I tend to like nice guys. Don't we all? One of my favorite investors is John Templeton. Years after his death, he's still acknowledged as an exemplary person and great investor. But you don't have to be adorable to be a good investor. Dan Loeb, a sometimes off-color hedge fund manager, wrote a classic investment letter to investors in his Third Point hedge fund summarizing his results in the fourth quarter of 2012. It's available on Zero Hedge along with the news that he's taken a long position in Herbalife (more on that later).
High Potential of Gain
Managing money is a tough business. First you have to have the guts to exploit opportunities when everyone else is screaming in fear and running in the other direction. Loeb did that with investments in Greek Government Bonds, Yahoo! Inc., Murphy Oil Corp., Delphi Corp. and American International Group Inc. That's very difficult in itself, and that's not even the toughest part.
Control Your Losses
The most successful investors in the world have trouble controlling losses. One investor who articulated that well was John Templeton. Many people don't know that he was not only a brilliant investor, he was a talented short seller. He shorted tech company IPOs before the lock-up period expired, allowing employees to sell shares. If the stock did not go down as he expected and popped up instead, he would cut his losses. He didn't try to explain why it happened; it just did, and he followed pre-set rules he created for himself, because in those situations, the most important thing to remember is to not box yourself in with an oversized position, and above all, control your losses.
Few managers discuss controlling losses as Dan Loeb did it in his letter. His top five losers were Apple, Inc., Gold, Short A, Short B, and Overseas Shipholding Group Inc. Loeb notes:
A disciplined approach to avoiding major losses resulted in only four positions that detracted more than 25 basis points from overall performance.
In the fourth quarter of 2012, his fund was up 9.2 percent and, for the entire year, it was up 21.2 percent. He has a good track record in prior years, too. That doesn't mean that it will continue, but his approach seems to keep the probabilities in his favor by finding opportunities that limit his downside while having a high probability of upside. Important in this formula for success is that he's diversified the portfolio and exercises discipline in controlling his losses.
On December 23, I wrote that I agree with Bill Ackman, head of hedge fund Pershing Square, that Herbalife is ripe for investigation. I believe that not because of his presentation, which made some excellent points, but because of the lack of scientific evidence that Herbalife's products have any advantage over generic products, and a thorough reading of a Belgian court decision that discusses its evidence that suggests Herbalife is a pyramid scheme. Herbalife is appealing that decision.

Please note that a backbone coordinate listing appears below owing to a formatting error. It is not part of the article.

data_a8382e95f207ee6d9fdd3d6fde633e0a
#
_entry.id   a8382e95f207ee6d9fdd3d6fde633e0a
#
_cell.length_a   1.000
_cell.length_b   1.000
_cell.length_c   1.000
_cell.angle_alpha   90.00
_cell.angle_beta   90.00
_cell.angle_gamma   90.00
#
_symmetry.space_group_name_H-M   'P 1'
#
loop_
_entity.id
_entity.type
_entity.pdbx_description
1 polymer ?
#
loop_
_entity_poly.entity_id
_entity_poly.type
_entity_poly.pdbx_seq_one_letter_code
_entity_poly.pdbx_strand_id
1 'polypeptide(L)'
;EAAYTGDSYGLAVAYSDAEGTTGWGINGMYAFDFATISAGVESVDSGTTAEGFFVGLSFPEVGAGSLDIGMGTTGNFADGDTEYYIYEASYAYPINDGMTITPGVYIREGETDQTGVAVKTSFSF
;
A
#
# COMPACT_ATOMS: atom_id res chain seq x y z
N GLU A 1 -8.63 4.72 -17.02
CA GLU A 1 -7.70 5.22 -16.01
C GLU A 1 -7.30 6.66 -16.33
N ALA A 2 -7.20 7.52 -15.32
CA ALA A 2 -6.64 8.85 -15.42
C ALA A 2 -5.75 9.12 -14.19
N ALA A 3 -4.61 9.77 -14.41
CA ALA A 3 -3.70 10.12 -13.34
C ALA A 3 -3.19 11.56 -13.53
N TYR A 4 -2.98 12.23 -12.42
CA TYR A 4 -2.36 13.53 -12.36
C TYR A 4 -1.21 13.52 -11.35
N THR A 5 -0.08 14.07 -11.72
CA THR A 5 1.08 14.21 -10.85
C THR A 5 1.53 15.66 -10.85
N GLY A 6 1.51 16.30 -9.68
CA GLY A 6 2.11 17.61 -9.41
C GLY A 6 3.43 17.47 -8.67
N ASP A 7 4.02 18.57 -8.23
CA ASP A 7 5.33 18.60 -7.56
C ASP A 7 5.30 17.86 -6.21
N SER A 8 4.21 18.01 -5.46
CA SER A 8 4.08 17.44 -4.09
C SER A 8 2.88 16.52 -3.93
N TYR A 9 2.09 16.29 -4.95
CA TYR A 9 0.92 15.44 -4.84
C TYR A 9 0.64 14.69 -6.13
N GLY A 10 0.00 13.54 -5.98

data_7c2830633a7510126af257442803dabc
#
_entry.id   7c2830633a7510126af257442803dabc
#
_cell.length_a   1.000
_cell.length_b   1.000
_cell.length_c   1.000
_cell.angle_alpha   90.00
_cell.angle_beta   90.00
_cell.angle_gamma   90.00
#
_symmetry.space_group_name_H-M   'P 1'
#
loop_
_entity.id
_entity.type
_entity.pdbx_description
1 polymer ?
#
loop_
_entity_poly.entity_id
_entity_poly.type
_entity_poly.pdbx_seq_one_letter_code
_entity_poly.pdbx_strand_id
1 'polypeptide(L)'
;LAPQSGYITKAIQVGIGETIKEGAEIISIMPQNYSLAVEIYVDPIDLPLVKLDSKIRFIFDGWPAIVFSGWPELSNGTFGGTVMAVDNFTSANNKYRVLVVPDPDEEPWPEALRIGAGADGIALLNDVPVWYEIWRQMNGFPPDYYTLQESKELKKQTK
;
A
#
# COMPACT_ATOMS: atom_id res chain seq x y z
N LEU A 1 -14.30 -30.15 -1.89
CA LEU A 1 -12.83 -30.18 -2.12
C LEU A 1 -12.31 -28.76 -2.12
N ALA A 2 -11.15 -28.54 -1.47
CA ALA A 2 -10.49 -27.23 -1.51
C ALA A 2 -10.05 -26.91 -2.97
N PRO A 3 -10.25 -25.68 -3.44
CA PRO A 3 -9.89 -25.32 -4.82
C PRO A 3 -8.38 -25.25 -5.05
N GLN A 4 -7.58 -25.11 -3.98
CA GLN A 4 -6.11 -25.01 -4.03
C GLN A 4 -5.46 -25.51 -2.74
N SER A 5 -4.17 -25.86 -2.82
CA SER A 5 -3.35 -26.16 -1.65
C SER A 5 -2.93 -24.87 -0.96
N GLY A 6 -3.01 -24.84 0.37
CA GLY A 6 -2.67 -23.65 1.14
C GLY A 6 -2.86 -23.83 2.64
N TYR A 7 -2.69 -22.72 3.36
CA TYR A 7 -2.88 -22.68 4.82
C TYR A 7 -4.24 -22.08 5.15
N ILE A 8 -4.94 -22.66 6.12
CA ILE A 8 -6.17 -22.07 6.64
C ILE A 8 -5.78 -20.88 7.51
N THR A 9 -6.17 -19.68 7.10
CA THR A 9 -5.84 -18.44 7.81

Mr. Ackman has publicly stated he believes Herbalife is a pyramid scheme that bleeds a demographic dry and then moves on to either a new country or a new demographic within the same country. Herbalife's demographic of choice in the United States at the moment seems to be the Hispanic community. Apparent earnings growth is at the expense of duped low income people that lose their "investment" when they are unable to recruit additional duped distributors as the base of the pyramid quickly fills up. Bill Ackman believes the company's share price has significant downside, perhaps even zero, but his disclaimers also note that he may cover his short at any time, which would eliminate his bet altogether.
Mr. Loeb and his advisors disagree with this assessment and point to the cash flows and multi-year earnings growth generated by Herbalife and its apparent low valuation to historic P/E ratios, among other things. He notes that management historically returned net income to shareholders in the form of dividends and share buy-backs.
Only one of these gentlemen will win the argument, but which of them is winning on the Herbalife bet? At the moment, both Bill Ackman and Dan Loeb appear to be winning. Ackman has a huge short position on Herbalife, around 20 million shares, but it appears he initiated this short when Herbalife was more than ten points higher than it is today, which means that on paper, he's made money on this trade. Dan Loeb has taken a long position in 8.6 percent of Herbalife, and he thinks the company is worth $55-$68 giving him 40-70 percent upside. It appears that Loeb bought the stock at a much lower price after Ackman's challenge to Herbalife, and the price has popped up since then. Loeb's investment seems sized better relative to his $10.2 billion portfolio. Both men can end up being "right" on their bet by consolidating gains or controlling losses (erosion of gains) as the case may be.
Herbalife: What Percent are Retail Customers That Haven't Signed Distributor Agreements?
Herbalife has an Analyst Day meeting today, and financial journalists will be watching to see how CEO Michael Johnson justifies his claim that 90 percent of Herbalife's customers are outside of the distribution network. On January 4 CNBC reported that Kate Kelly got Herbalife's CEO on the record:
Kate: Can you give us a percentage figure... Mr. Johnson, as to what percentage of your sales are outside of that distribution network?
Johnson: 90 percent?
Kate: So the vast majority?
It seems to me that Mr. Johnson will have to produce credible evidence to support this assertion if he is to be believed.
Disclosure: I have no position, either long or short, in Herbalife.
See also: "OMG! Dan Loeb Said What?" by Matthew Goldstein - Reuters, March 11, 2011, and "Bill Ackman is Right About Herbalife: It's Ripe for Investigation," Huffington Post, December 23, 2012.